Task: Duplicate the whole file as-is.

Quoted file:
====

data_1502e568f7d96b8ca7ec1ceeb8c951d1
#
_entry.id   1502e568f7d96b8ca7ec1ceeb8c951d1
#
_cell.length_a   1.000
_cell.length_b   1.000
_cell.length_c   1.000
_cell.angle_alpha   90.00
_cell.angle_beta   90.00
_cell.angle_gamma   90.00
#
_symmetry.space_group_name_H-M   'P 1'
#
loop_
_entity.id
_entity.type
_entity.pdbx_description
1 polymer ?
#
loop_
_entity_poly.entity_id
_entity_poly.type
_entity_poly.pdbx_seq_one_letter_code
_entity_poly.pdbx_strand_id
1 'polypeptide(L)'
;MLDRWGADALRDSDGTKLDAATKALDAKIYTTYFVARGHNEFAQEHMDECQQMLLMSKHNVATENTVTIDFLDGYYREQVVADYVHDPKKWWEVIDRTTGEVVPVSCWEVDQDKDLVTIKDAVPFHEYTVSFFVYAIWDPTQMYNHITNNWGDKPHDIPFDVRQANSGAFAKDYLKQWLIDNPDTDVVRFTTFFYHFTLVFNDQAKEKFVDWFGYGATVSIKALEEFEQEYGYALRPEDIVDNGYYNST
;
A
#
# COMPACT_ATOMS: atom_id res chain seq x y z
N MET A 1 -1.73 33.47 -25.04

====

data_1502e568f7d96b8ca7ec1ceeb8c951d1
#
_entry.id   1502e568f7d96b8ca7ec1ceeb8c951d1
#
_cell.length_a   1.000
_cell.length_b   1.000
_cell.length_c   1.000
_cell.angle_alpha   90.00
_cell.angle_beta   90.00
_cell.angle_gamma   90.00
#
_symmetry.space_group_name_H-M   'P 1'
#
loop_
_entity.id
_entity.type
_entity.pdbx_description
1 polymer ?
#
loop_
_entity_poly.entity_id
_entity_poly.type
_entity_poly.pdbx_seq_one_letter_code
_entity_poly.pdbx_strand_id
1 'polypeptide(L)'
;MLDRWGADALRDSDGTKLDAATKALDAKIYTTYFVARGHNEFAQEHMDECQQMLLMSKHNVATENTVTIDFLDGYYREQVVADYVHDPKKWWEVIDRTTGEVVPVSCWEVDQDKDLVTIKDAVPFHEYTVSFFVYAIWDPTQMYNHITNNWGDKPHDIPFDVRQANSGAFAKDYLKQWLIDNPDTDVVRFTTFFYHFTLVFNDQAKEKFVDWFGYGATVSIKALEEFEQEYGYALRPEDIVDNGYYNST
;
A
#
# COMPACT_ATOMS: atom_id res chain seq x y z
N MET A 1 -1.73 33.47 -25.04